With the decline in membership since the 1960s in mainline Protestant churches as well as in conservative evangelical churches many are now seeking answers to the “why” of the said decline. There appears to be a sense of panic amongst church leaders and members as the prospect of closing the church doors becomes more and more of a reality with each passing day. As those in the pews get older and pass away those pews are becoming emptier and emptier and the picture is clear – there aren’t many young people, in many cases, to carry the torch (1). And so now we find ourselves asking, “What happened?” “Where are our young people?” Our current, sad reality is that youth just don’t seem stick around once they reach adulthood. Why? What’s going on here? Where’s the disconnect? (2) We know the answers. Secularism. Humanism. Gnosticism. Individualism. Nihilism. These are all contributing factors. But why have they gained the upper hand? If Christianity was supposedly so strong in 1950s America why have things gone in the exact opposite direction since then? If the foundation was there all along why has it been swept away so quickly?
This past weekend I was at a youth summit that focused on sexuality amongst our youth (a hot button topic these days as homosexuality and promiscuity become more and more normalized). The presenters did a great job, but in listening to them as well as other attendees speak in breakout sessions, I felt frustrated. Frustrated because these discussions often take place with littleJesus talk. Now, please, let me clarify. There were plenty of references to Jesus and his grace, but I’m taking about a deeper understanding of his person and work and not just some nefarious guy who was and is God.
In conservative Christian circles Jesus is known as Savior, as the one who died for our sins on a Cross. He’s the one who can comfort us and forgive us when we mess up and sin, he’s the one who is always there for us no matter what, he’s the one who loves us unconditionally. But then what? More “Jesus?” Sure, but in the simplistic terms of a Law/Gospel sermon. It’s usually conveyed in this way: Sin upsets God, but he takes it upon himself to give you forgiveness and life again and again and again and again. This is what I would argue most youth as well as adults hear from church leaders but without much else in regards to the life of Jesus. It’s no wonder that the religion of most Americans has been called “Moralistic Therapeutic Deism”(3). I believe this can be traced back to our traditional church model and the Jesus we have presented and articulated.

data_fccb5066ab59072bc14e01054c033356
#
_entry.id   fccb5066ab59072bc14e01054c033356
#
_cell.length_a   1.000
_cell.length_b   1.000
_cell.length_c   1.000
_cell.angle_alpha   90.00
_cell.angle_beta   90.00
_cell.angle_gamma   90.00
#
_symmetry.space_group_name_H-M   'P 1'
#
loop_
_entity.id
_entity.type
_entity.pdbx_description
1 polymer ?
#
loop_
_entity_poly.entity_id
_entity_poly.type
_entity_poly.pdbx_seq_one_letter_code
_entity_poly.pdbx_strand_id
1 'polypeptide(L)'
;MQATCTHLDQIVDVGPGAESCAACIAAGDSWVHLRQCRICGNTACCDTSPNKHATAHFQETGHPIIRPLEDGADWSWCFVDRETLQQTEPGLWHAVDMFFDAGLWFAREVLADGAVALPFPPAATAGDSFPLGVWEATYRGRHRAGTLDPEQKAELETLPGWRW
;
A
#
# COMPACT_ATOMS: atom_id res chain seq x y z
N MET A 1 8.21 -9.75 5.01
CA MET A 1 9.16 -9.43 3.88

So then what about the rest of Jesus? What about what Jesus says in the Sermon on the Mount? What about what he has to say about life in this world as his follower? What about how he treats people in specific circumstances and conditions? What about how he lived? This question was answered when one presenter made reference to the fact that we as a church are obsessed with sexual sin, but we never voice much concern for other sins like greed (which Jesus inarguably condemns). And this poignant comment brought to light something much deeper that I think needs highlighting. I believe the discussions that many churches are having now about what to do in regards to the decline in membership and the problems facing our youth have far more to do with our culture than with Jesus, at the least the Jesus portrayed in the Gospels. Sexual sin is at the forefront in our minds because up until recently homosexuality and promiscuity were not normal, were not okay (4). And obviously the sexual revolution flipped such standards upside down. So now the fight, the struggle, going on in churches is ultimately one between what I would call traditional culture and progressive culture. The traditional culture is defined by traditional values such as marriage being between a man and a woman, the boundaries between man and woman are clearly defined – man provides, woman takes care of the home and children, authority is perceived as being a good thing, rules are followed, and hard work is perceived to be the gateway to a better life. The progressive culture is defined by what Robert Bork once called “radical egalitarianism”, a subjective notion of morality with the end goal being one’s happiness, homosexuality is deemed normal and sexual activity as being the right of the individual. In essence there are no absolutes. The progressive culture is caught between New Age spirituality and Secular Humanism.
And so I would argue that in most church cultures that are of a traditional bent, Jesus, while spoken of, is only spoken of in abstract and generic ways. He’s known as Savior, God and King but without the subversive understanding of those words as applied to Jesus in first century Palestine. For example such titles were designated for Caesar and when they were used by the Christians they were, in effect, subverting the message of Rome and of Caesar. These first Christians were guilty of tyranny. Instead we know Jesus by way of our doctrinal categories, which tend towards a Docetism. We perceive Jesus to be more divine than human. If we do make an attempt to recapture a deeper knowledge of the words and actions of Jesus, it’s by way of a best-selling author or hip pastor. I am convinced the subversive and radical nature of the Gospels has been lost because we don’t actually spend time in them. If we do, we read them with a very limited scope more often spiritualizing the earthiness of Jesus. There have been attempts to get at the radical nature of Jesus with books such as David Platt’s “Radical” and Rezla Aslan’s “Zealot” but both works truly miss the mark and cater more to the shallow nature of Christian and Secular audiences. These are but disappointing to say the least. And when we seek to reach out to the lost this is the Jesus whom we present: a Jesus without any context; a Jesus born out of a vacuum (5). Ultimately, there are things that Jesus says and does that would rub traditionalists and progressives the wrong way big time yet these are not spoken of. And I’d like to highlight these now so as to further the points that I am making.